Washington D.C. [USA], Oct 18 : Increasing exercising activities can help elderly people to reduce the need for costly social care, a new study suggested.
The research showed that concerted effort to encourage older people to stay active can help them live more independently and reduce the need for social care during the golden years of their lives.
Study author Scarlett McNally and colleagues explained, "Exercising can reverse the decline and keep a person above the threshold for needing increased care."
They argue that the effects of ageing are often confused with loss of fitness - and it is actually loss of fitness that increases the risk of need social care.
Figures show that a 25 percent of women and 20 percent of men in the UK report doing no activity at all in a week, let alone the recommended minimum 150 minutes to maintain health.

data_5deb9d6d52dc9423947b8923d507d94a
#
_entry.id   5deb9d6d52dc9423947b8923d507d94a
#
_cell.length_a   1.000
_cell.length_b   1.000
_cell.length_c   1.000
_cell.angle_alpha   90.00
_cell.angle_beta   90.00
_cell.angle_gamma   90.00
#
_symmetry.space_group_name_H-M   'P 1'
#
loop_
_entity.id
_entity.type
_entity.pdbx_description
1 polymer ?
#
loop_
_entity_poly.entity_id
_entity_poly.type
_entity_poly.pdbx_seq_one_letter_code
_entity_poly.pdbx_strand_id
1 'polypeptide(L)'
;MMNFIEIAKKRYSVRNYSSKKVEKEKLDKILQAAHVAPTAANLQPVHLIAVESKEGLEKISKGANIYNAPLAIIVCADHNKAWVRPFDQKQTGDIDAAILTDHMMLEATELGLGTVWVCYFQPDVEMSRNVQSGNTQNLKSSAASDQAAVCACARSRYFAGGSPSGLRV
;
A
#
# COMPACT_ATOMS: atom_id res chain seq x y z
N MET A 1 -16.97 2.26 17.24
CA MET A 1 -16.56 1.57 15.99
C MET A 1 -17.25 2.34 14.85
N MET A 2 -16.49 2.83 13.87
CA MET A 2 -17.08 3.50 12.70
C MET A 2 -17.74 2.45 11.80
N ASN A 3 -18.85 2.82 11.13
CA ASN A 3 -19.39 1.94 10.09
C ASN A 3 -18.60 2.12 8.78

Yet they point to evidence showing that middle aged and older people "can increase their fitness level to that of an average person a decade younger by regular exercise".
Further evidence also showed that growing fitness improves cognitive (mental) ability and reduces the risk of dementia.
Gyms, walking groups, gardening, cooking clubs, and volunteering have all been shown to improve the health and wellbeing of people at all ages with long term conditions.
They also call for changes to environments and expectations "to make exercise possible for middle aged and older people, including open spaces and facilities for active travel."
The increase in the level of ability "may not only restore the person to the ability they enjoyed 10 years earlier, it may make the crucial difference between living well at home or being dependent on social care or residential care," they concluded.
The research is published in British Medical Journal.
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